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In the Loop
Friends and Giving : Jun 7, 2021

Investing in the future of arts and wellness

Pabst Steinmetz Foundation partners with Center for Arts in Medicine to advance arts and public health

By Brandon McKinley

Margery Pabst Steinmetz has her mother to thank for being introduced to the arts. At age six, her mom forced her to take piano lessons. But it’s not something she regrets. For one thing, practicing piano was an acceptable excuse to get out of cleaning the dishes. More importantly, though, she holds fond memories of playing for her parents as a child and throughout her adult life.  

Steinmetz found herself returning to those piano lessons when she became a caregiver for family members. She saw, firsthand, the value of the arts as a tool for wellness. After years of advocating and building momentum for arts in health in her own circle and community, she is now an integral partner to the UF Center for Arts in Medicine.  

In addition to being a pianist, Steinmetz is also an award-winning author, radio show host, and philanthropist. Her work is defined by the years she dedicated to providing caregivers the resources, hope, and inspiration to take on one of life’s most challenging tasks: caring for a loved one.  

Steinmetz was a caregiver for family members at three different times in her life, and each time she leaned into her personal creative practices.  

“I'm a piano player, I am a writer, and a storyteller of sorts,” Steinmetz says, “and so intuitively I used a lot of the arts when I was caregiving for my loved ones.” 

These experiences drove Steinmetz to explore the benefits of arts and wellness further and share her findings with others.  

Her first book, Enrich Your Caregiving Journey, brought over 500 people to a signing. Shortly after, Steinmetz found herself giving speeches and presentations on incorporating the arts into caregiving. She began an annual symposium at the University of Central Florida, inviting doctors, artists, and others to offer perspectives on this budding field.  

“They got bigger every year,” she says. “We started off with maybe 100 people and it grew into 500 to 600 people.”  

Her work continued to develop into two radio shows and a website, mycaregivingcoach.com. She describes these initial convenings, projects, and collision of ideas as exploratory.  

“It was rather scattered. There was no real guiding core,” she says. “But we were exploring, not quite knowing where we were going.”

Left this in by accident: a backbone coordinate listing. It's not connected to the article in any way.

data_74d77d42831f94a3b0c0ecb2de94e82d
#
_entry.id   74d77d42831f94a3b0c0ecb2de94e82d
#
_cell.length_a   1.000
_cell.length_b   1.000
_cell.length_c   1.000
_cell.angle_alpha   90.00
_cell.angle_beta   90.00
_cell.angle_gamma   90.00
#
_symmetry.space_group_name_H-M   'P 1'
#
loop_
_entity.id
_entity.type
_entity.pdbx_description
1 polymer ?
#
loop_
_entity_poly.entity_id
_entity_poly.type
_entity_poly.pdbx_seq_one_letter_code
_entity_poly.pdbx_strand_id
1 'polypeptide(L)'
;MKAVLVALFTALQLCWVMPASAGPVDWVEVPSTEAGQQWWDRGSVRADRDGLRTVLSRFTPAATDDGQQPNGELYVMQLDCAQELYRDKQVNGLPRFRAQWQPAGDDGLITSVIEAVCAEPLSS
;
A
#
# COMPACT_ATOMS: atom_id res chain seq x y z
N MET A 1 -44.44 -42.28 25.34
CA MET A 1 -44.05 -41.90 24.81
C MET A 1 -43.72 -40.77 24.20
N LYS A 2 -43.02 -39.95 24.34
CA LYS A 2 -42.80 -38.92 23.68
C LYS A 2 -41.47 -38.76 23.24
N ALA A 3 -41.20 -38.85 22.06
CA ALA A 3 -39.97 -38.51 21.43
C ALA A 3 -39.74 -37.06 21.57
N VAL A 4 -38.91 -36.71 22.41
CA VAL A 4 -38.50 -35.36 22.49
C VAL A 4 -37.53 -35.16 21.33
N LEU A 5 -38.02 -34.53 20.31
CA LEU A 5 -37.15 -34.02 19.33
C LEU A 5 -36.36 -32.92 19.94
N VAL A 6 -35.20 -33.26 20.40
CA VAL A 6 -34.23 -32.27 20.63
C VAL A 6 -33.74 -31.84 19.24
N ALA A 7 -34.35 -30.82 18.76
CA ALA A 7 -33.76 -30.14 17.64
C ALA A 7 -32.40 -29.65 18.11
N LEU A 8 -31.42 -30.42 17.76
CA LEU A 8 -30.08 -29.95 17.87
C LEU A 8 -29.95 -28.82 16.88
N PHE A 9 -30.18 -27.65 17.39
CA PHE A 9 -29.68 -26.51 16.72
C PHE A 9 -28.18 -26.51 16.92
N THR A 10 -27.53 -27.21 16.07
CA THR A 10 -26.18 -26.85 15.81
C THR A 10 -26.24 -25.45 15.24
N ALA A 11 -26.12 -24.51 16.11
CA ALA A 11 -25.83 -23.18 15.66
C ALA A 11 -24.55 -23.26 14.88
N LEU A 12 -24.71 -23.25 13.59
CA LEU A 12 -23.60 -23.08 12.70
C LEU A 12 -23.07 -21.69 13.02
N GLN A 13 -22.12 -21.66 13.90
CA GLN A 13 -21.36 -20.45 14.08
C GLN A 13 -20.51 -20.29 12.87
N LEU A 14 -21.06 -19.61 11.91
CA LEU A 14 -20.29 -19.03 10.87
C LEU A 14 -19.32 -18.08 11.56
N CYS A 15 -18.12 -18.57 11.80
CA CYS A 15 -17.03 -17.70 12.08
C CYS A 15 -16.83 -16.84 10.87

But then, she says, it started to coalesce.   

In 2016, Steinmetz was introduced to Jill Sonke, the director of the UF Center for Arts in Medicine. Inspired by the decades-long work of the center, Steinmetz helped support the writing of a white paper focused on defining the terminology for the field of arts in health.  

“Margie’s support for this paper and her thought leadership helped establish much-needed clarity in language for the field nationally,” Sonke says.  

A few years later, Sonke and her colleagues embarked on national research and coalition-building on arts and public health with ArtPlace America, called the Creating Healthy Communities: Arts and Public Health in America initiative.  

Part of the project included another white paper to examine how the arts and culture, community development, and public health sectors can collaborate as critical partners in advancing health in the U.S. 

“When we planned another white paper, I couldn't imagine doing it without Margie,” Sonke says.  

The Pabst Steinmetz Foundation—which was co-founded by Steinmetz and her husband, UF alumnus Chuck Steinmetz—helped fund the Creating Healthy Communities through Cross-sector Collaboration white paper.  

The Creating Healthy Communities initiative also involved multiple convenings around the nation to bring together arts and culture industry leaders, community builders, and public health professionals who were already incorporating the arts with community health in their own ways—much like Steinmetz. The initiative helped develop shared terminology, build tools, and assemble resources that could be used by practitioners and policymakers.